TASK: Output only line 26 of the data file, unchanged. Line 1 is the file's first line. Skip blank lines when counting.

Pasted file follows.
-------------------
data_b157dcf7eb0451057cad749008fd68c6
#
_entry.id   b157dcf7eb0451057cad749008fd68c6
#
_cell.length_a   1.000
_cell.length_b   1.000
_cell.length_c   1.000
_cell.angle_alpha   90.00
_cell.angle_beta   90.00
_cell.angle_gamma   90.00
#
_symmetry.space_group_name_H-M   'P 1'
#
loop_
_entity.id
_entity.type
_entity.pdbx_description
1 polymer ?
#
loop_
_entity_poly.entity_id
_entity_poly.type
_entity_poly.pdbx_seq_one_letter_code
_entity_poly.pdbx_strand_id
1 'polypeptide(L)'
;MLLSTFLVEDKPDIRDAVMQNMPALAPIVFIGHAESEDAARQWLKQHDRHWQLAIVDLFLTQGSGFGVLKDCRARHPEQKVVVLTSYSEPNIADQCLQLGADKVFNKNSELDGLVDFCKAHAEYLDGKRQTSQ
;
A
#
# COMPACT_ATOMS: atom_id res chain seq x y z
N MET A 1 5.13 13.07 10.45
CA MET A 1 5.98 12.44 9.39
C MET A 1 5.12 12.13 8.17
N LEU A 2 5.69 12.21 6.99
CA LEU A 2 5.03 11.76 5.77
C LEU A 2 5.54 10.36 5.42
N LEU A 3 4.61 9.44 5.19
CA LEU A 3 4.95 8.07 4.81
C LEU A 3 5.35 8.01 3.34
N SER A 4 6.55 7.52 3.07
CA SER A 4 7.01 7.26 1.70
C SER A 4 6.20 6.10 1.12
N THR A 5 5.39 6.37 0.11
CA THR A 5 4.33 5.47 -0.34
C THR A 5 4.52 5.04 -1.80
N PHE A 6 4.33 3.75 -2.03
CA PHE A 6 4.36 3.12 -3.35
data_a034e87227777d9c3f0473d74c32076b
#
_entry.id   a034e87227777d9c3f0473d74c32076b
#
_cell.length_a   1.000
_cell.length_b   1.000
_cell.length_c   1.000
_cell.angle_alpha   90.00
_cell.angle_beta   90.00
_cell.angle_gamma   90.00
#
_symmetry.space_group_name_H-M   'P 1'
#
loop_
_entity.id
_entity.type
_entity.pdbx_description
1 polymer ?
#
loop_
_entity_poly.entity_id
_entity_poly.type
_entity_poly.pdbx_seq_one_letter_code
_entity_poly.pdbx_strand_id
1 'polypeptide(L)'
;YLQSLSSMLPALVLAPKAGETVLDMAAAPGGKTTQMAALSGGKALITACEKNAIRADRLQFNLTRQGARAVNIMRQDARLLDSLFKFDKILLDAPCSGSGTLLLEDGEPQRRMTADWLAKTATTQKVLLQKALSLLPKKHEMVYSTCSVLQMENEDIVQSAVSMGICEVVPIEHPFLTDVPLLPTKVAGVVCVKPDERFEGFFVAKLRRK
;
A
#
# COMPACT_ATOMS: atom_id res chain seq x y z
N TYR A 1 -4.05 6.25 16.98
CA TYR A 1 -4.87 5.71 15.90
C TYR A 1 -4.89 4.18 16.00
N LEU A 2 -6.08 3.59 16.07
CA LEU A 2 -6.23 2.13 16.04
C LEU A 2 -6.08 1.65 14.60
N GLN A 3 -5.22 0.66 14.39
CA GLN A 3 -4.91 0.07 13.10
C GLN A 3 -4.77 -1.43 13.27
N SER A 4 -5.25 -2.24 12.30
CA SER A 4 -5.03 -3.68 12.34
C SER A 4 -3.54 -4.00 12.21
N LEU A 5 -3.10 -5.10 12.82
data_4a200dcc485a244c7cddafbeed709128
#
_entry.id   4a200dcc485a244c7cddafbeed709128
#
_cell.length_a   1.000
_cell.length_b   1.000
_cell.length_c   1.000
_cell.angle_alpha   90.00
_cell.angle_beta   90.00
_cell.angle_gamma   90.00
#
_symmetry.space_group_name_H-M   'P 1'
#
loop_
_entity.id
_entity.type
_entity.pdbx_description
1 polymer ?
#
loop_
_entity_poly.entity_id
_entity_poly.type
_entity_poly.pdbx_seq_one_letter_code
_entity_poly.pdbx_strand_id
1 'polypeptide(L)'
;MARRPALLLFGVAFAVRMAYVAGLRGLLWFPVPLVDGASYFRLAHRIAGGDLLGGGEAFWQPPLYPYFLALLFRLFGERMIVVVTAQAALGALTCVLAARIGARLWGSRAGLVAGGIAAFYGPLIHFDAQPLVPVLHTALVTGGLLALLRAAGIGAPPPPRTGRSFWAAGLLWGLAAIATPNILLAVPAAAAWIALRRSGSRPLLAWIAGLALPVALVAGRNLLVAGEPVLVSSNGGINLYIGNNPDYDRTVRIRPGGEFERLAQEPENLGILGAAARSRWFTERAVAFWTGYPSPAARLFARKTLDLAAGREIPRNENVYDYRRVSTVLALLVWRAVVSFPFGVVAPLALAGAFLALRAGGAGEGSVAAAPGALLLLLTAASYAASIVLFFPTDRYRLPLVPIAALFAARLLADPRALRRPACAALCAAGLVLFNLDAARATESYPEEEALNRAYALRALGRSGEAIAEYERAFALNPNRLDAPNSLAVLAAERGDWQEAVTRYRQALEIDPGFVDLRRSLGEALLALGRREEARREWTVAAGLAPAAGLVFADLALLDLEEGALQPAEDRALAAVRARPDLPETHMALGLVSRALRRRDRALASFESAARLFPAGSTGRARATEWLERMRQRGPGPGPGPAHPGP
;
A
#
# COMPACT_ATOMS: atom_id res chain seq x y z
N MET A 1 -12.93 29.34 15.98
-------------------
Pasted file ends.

;MLLSTFLVEDKPDIRDAVMQNMPALAPIVFIGHAESEDAARQWLKQHDRHWQLAIVDLFLTQGSGFGVLKDCRARHPEQKVVVLTSYSEPNIADQCLQLGADKVFNKNSELDGLVDFCKAHAEYLDGKRQTSQ